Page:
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jamesveale
Explorer




(Originally published by ERP today 15th July 2023 --> https://erp.today/the-big-supply-chain-data-green-up/)

Do you ever stop to think of where the raw materials in your day-to-day products come from? We can’t all claim to be ardent activists, but most of us would like to know that we can truthfully don the label of a morally sound “responsible consumer” and make informed purchasing decisions.

Often though, we can’t see much beyond enticingly flashy marketing and a long, sourceless list of ingredients. Which leads to the question – how can you really be sure that the ESG claims on the packaging are true?

Take the palm oil supply chain. Palm oil products are massively useful to our day-to-day lives and can be used across many industries from food products to beauty and hygiene products, and even as a renewable agri-resource for biofuels. A palm tree is productive for about 25 years and, on a per hectare basis, is over two and a half times more productive than the next nearest vegetable oil source, canola. It is also a much-needed source of income for developing countries, supporting millions of jobs both directly and indirectly.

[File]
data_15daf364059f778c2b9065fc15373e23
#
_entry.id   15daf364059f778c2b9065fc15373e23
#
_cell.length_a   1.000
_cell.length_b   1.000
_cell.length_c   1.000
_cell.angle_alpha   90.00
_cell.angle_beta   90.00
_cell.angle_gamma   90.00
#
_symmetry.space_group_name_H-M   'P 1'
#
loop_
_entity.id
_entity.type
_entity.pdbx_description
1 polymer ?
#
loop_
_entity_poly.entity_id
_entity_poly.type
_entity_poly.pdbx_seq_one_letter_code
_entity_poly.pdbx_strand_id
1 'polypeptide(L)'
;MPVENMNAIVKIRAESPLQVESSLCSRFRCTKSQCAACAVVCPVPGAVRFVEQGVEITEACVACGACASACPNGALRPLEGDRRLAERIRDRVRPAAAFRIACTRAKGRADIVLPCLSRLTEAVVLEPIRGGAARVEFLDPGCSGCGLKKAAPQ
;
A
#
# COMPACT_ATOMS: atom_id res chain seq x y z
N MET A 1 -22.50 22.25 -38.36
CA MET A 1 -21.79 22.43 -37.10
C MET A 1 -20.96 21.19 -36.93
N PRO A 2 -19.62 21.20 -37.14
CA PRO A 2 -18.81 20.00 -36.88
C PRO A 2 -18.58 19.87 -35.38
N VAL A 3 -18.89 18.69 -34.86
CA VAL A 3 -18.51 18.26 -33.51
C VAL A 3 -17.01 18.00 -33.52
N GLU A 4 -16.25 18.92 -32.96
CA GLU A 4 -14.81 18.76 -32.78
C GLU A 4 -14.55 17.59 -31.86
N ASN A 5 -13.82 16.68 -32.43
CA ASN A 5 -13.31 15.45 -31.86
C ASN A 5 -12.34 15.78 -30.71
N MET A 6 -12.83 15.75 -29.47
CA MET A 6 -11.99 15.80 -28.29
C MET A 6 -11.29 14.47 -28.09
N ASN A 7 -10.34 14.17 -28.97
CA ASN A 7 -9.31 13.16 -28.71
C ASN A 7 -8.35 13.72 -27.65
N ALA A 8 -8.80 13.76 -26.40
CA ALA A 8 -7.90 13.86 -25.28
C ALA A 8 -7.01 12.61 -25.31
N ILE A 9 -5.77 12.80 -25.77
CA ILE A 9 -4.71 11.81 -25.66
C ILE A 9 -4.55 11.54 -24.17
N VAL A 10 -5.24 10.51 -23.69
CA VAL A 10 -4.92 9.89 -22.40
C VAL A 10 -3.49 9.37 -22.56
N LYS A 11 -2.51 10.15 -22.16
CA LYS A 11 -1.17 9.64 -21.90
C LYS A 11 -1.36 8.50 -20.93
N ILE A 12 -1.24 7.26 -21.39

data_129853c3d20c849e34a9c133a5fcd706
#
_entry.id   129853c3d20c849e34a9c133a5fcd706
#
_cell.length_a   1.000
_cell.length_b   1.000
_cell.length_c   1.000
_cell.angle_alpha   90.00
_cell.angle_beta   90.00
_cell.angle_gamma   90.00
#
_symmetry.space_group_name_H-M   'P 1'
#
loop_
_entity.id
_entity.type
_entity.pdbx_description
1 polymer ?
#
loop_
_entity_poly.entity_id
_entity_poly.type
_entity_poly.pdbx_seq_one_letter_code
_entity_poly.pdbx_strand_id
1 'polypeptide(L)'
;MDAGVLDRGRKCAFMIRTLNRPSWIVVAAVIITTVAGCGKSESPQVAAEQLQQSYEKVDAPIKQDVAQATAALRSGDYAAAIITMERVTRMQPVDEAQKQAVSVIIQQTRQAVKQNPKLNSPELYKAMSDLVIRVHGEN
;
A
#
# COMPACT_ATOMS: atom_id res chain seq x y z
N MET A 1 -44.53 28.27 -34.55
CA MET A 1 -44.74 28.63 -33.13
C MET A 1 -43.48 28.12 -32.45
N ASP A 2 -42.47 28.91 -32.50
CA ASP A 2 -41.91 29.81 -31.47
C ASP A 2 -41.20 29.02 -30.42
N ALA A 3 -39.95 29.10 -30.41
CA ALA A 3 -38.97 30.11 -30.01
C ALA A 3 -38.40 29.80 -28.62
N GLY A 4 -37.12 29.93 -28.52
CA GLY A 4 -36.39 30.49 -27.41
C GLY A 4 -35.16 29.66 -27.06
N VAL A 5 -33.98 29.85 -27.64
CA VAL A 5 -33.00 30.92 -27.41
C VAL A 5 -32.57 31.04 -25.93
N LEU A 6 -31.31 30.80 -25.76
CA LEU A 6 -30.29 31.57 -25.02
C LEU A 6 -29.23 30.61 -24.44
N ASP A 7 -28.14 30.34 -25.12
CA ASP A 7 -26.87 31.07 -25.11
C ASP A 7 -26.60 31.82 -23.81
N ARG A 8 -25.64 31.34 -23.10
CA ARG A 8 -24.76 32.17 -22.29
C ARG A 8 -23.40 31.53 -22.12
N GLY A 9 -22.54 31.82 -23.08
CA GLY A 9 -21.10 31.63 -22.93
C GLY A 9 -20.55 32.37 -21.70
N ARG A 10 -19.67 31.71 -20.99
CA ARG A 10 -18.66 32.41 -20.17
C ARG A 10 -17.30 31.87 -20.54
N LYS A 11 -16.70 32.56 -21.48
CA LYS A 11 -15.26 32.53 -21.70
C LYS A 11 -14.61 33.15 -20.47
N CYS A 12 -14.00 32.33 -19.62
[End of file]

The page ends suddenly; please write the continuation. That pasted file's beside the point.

The challenge with palm is that it likes to grow around the Earth’s hot and humid equator, the same areas that are home to ancient peat bogs and rain forests. Destroying this habitat to plant palm plantations not only threatens biological diversity and indigenous communities, but also releases millions of metric tons of greenhouse gasses.

So, what’s to be done? We could ban all palm products, but that would result in a major change in the availability of many of the products we rely on, make some bioenergy products unviable, and displace millions of people from employment. A better move would be to halt deforestation and work to ensure that we only buy palm from plantations that are sustainable, with ethical working practices and end of life tree succession plans.